Vodafone has teamed up with Olympian and Double World Champion diver, Tom Daley, to get the nation feeling more flexible in body and mind this summer, with a specially crafted yoga routine to combat the effects of a year of home working. The new VodaYoga routine is inspired by Vodafone EVO, which offers customers a new level of flexibility, meaning that customers can get the phone they want at the price they choose, with amazing flexible benefits like contracts up to 36 months, a three year battery refresh and unlimited data boost.
VodaYoga has been specifically created to combat the impact of home working, which has seen people often having to work from the kitchen table, the sofa or the bed. Vodafone’s research1 revealed how much time the average person in the UK now spends sitting down, and the rise in people suffering aches and pains as we come out of lockdown.
Created in partnership with Nuffield Health, the UK’s leading healthcare charity, and one of the nation’s most flexible athletes, Tom Daley, the bespoke VodaYoga workout incorporates unique sequences aimed at targeting the nation’s biggest aches and pains, and is available for free on the Vodafone website or via Nuffield Health 24/7 for EVO and Nuffield Health customers.
The class – as demonstrated by Tom Daley and Zoe Simms, Wellbeing Personal Trainer and Yoga Instructor at Nuffield Health – includes posture-improving poses as well as breathing and mindfulness exercises to combat the physical ailments resulting from sitting in front of laptops and on sofas, so Brits can regain a flexible and balanced state of body and mind.
The VodaYoga routine builds on the Vodafone EVO customer promise, which offers them a new level of flexibility – with flexible contract lengths, the flexibility to trade in their old smartphone and flexible upgrades, all on the UK’s best network3. And this flexibility extends to the length of the VodaYoga class: the routine has been designed to suit people’s needs so, much like Vodafone EVO’s contract lengths (of up to 36 months), VodaYogi’s can choose whether they do the full 36-minute routine, or opt for a shorter workout at 12 or 24 minutes.
Vodafone’s research found that the average person spending six hours and 20 minutes a day sitting down. This means, Brits are spending 43 hours sat down during a typical week – the equivalent of 93 days a year.
Research suggests the pandemic has exacerbated the problem, four in ten admit that they have spent more of their free time sitting down than before the onset of COVID-19.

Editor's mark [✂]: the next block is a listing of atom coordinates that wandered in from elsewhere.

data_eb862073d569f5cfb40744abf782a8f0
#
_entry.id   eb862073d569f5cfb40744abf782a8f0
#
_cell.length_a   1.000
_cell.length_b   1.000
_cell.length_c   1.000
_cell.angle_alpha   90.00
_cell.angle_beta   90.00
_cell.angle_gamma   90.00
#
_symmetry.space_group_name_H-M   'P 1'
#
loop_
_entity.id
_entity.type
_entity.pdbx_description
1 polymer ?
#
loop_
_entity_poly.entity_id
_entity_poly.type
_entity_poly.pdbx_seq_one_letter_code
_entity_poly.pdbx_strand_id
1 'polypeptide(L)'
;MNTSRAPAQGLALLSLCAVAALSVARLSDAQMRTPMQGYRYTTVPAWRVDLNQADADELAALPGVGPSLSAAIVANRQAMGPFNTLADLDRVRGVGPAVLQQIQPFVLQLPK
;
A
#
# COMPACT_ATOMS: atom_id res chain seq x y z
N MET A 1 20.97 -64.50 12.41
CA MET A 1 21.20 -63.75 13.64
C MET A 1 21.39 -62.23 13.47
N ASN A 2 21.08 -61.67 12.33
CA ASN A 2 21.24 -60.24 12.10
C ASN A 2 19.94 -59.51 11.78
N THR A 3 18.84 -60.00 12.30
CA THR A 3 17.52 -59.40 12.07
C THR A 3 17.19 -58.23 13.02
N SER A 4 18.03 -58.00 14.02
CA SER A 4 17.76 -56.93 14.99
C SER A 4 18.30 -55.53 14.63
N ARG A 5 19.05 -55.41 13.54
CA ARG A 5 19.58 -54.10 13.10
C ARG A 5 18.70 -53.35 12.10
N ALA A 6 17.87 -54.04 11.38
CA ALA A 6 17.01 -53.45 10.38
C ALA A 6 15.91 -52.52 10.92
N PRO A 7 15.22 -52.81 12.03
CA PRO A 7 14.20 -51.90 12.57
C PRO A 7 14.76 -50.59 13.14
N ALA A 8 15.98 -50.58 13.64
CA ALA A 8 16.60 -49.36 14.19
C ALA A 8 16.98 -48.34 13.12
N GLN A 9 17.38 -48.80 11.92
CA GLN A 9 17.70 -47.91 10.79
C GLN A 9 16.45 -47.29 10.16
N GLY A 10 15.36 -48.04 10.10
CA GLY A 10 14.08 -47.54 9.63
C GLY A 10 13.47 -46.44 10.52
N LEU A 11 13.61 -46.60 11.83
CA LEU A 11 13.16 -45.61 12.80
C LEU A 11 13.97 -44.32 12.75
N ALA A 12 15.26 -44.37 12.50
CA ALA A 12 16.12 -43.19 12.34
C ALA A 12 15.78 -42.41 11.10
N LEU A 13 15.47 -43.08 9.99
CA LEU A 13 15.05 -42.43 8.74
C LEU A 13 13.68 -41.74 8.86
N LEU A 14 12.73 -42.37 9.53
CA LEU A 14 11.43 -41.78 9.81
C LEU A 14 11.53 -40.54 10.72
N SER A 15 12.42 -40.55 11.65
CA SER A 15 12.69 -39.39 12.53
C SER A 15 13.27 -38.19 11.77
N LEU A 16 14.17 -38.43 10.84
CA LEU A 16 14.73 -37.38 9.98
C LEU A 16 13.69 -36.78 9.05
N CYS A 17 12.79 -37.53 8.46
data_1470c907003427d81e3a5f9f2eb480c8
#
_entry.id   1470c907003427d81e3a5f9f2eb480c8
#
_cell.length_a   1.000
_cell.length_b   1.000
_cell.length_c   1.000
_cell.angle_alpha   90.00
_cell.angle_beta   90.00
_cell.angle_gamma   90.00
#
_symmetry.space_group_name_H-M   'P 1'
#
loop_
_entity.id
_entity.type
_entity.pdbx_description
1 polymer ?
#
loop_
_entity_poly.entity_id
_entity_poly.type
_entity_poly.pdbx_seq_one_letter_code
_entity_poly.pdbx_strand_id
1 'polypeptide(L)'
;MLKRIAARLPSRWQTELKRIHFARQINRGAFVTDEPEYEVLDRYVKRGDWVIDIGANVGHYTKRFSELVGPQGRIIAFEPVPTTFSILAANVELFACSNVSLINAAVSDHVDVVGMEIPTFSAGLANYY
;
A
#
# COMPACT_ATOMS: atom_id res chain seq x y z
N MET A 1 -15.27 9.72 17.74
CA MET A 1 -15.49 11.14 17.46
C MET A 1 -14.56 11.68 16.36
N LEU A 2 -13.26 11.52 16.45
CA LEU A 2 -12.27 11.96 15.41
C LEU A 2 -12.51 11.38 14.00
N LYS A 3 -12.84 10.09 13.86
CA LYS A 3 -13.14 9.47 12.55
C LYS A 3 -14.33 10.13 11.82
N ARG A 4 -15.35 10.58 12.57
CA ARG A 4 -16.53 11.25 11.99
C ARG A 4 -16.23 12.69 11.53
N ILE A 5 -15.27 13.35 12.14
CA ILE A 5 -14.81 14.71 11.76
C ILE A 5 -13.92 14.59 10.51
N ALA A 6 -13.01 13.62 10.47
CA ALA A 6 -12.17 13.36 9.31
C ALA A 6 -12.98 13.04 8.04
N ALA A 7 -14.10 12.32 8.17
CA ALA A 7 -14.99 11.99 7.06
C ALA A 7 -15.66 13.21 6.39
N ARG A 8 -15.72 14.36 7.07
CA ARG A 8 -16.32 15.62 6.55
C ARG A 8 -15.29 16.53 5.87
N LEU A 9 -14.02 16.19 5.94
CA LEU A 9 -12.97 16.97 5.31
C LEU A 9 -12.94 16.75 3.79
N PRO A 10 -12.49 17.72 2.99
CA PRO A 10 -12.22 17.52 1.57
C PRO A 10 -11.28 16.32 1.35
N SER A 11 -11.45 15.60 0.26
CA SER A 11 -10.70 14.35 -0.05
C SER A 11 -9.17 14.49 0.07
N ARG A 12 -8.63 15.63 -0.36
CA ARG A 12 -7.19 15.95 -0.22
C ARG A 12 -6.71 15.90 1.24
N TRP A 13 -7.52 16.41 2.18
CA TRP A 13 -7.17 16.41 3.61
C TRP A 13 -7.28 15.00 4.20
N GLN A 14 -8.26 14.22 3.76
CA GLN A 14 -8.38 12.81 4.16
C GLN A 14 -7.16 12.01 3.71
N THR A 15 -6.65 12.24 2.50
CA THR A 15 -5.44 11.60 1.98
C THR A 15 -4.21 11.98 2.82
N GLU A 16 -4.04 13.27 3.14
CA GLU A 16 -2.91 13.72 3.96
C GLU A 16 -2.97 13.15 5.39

The average person is now spending four hours sat down during the working day, and a further three hours sitting down each day watching TV
Working from home has resulted in Brits going an hour and a half without getting up from their chair to stretch their legs, shoulders and back. Another third (33%) slouch in front of their desk or table, rather than sitting up straight and supporting their back.
Poor posture and time spent bound to sofas and desks means that more than one in five (22%) have been left with aches and pains, and, over a quarter (27%) say they are experiencing more discomfort than ever before.
Almost half (44%) of the nation want to increase their flexibility,, but despite a desire to improve flexibility and fitness, research indicates many feel stuck in a rut, with one in six of us feeling apprehensive about returning to gyms and exercise classes.
Tom Daley commented: “After being stuck at home through the pandemic and lockdowns, it’s no surprise Brits are feeling stiff, achy and more inflexible than ever. Like many people in the last year, yoga is something I’ve turned to, and I’m really pleased to be a part of this Vodafone campaign, sharing some of my favourite yoga poses and stretches to help everyone get more flexible.
“In preparation for the upcoming Olympics, we’ve done a lot of yoga to help loosen up our bodies and maintain peak flexibility and increase mobility. My favourite poses – which are included in the VodaYoga routine – are basic moves that address tightness in your hip flexors, glutes and hamstrings, such as forward fold and downward dog, which both allow gravity to do a lot of the work for you.”